From American Dream to Nightmare on Main St.

Whether you agree or disagree with the bearish views on this housing blog, you’re here because you’re interested in the state of the housing market. Unlike the stock market or other financial sectors where participation is voluntary, the housing market is not. Everyone needs a place to live – rent or own.

From the early days of civilization to the ever changing world of the 21st century, humans have sought for a place to call home – a place of their own. While a house provides shelter from the elements and a place to sleep, a home provides a sense of security and belonging. There is no doubt the biggest part of the American Dream is the home itself.

It’s understandable why people desire a piece of that pie, but it seems that our society has forgotten the means by which to attain it. Through its history, America has prided itself as the land of opportunities – if you work for it, you can achieve anything. However, instead of working hard and saving money, we’ve become a nation of debtors. A nation of residents with rampant credit card debts, negative savings and no solid plans for retirement. This would normally be balanced out and corrected with a healthy dose of financial responsibility, but the negligence of the government and the greed of Wall Street kept the kool-aid fountain flowing for years.


Either through uncontrolled consumerism or immense greed, our society has bred the wrongful mentality of rightful home ownership. If you didn’t know any better and all you witnessed was the frenzy of the last few years, you would think that home ownership is a right, not a privilege. Only prudent, financially responsible, law-abiding people should have the privilege to own a home. Sadly, that was not the case during the bubble.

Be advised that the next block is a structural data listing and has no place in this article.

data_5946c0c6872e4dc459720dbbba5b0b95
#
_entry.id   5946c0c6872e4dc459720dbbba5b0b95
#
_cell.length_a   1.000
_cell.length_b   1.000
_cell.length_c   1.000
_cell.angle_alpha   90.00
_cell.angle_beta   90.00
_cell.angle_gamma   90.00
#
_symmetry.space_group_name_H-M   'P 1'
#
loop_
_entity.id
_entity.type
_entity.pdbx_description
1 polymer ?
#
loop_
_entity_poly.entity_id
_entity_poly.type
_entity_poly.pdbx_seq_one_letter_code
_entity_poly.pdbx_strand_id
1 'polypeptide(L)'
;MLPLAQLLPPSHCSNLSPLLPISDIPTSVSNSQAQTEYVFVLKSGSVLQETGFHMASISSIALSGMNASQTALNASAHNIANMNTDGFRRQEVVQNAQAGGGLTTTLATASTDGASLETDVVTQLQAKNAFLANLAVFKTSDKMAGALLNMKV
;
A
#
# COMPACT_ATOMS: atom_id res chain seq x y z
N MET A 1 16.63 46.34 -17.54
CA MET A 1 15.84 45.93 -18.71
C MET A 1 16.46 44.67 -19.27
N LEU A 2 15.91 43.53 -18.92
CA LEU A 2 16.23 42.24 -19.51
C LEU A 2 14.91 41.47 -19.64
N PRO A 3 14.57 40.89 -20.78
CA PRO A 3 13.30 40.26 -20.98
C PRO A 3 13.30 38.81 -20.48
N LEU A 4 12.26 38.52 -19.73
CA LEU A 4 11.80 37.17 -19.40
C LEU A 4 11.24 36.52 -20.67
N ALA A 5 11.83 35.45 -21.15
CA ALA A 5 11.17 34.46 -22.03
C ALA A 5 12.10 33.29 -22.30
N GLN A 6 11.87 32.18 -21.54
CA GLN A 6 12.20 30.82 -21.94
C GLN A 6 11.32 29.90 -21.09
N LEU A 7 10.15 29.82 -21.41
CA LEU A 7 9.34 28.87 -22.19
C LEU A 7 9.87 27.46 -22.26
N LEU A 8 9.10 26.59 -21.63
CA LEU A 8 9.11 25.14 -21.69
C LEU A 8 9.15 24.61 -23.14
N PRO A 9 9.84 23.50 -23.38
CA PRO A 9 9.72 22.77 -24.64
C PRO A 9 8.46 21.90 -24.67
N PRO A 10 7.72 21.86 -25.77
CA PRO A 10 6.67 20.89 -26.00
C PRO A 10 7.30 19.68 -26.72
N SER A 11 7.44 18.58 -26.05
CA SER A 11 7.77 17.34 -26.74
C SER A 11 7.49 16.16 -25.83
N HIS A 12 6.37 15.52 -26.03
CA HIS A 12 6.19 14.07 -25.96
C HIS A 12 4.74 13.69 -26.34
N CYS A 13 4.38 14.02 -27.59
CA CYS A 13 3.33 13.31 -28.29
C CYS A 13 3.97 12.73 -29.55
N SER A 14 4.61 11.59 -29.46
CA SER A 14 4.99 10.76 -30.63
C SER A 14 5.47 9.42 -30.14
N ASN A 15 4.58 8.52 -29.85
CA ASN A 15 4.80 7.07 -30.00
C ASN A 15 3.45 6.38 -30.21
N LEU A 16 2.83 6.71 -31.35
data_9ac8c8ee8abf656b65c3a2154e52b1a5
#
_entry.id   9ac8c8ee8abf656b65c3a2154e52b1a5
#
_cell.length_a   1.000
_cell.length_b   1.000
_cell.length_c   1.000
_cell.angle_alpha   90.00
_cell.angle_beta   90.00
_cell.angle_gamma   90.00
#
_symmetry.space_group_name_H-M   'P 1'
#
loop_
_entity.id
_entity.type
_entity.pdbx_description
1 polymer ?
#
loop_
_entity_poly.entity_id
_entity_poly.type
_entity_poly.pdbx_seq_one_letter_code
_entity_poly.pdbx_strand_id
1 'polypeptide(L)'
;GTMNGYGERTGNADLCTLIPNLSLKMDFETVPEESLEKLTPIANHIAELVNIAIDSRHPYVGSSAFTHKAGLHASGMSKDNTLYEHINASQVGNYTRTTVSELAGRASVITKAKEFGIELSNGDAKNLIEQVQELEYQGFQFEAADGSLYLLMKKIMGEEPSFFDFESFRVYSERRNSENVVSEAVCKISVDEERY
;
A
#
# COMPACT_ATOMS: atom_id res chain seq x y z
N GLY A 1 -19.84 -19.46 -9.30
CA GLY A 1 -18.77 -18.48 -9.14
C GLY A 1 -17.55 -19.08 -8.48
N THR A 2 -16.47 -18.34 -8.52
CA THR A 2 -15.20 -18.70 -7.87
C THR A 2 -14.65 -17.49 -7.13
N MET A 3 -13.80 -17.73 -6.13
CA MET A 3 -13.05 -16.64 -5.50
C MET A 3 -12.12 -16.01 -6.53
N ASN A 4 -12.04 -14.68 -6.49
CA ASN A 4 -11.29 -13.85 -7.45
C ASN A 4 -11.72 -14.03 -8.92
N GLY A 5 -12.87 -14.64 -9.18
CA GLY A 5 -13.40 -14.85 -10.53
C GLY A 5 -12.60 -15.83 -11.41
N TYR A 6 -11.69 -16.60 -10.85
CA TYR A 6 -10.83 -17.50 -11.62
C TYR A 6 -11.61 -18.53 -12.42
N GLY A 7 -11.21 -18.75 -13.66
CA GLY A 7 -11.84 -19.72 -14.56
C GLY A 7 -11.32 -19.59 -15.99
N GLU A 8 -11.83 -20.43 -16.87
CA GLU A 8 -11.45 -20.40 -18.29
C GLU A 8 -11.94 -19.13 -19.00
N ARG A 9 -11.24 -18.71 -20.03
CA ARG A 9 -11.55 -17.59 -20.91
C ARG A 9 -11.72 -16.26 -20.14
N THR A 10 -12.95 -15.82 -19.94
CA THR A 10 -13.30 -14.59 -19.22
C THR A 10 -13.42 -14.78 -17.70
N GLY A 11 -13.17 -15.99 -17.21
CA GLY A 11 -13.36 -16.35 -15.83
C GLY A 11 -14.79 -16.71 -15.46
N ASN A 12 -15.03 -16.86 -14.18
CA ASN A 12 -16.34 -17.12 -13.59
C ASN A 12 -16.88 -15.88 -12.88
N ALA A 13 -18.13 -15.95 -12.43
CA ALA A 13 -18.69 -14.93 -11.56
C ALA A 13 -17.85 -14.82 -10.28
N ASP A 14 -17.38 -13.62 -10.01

In the last half decade, many people disregarded any sort of market fundamentals and overstretched themselves to buy a piece of the American Dream. Some risked their life savings and others risked nothing more than their credit, but they all wanted it without considering the consequences of their actions. It amazes me that people can’t understand the simple concept of Don’t-Spend-More-Than-You-Make.


Many of these dreamers didn’t just want any home. They wanted their dream home complete with a three car garage, gourmet kitchen, pergo floors, loving wife and 2.4 kids. It’s a lovely thought, but because of their irresponsible actions, it will soon be nothing more than a fleeting thought. Yes, the American Dream is worth pursuing, but doing so through unethical and irresponsible means will turn that dream into a nightmare faster than you can say foreclosure.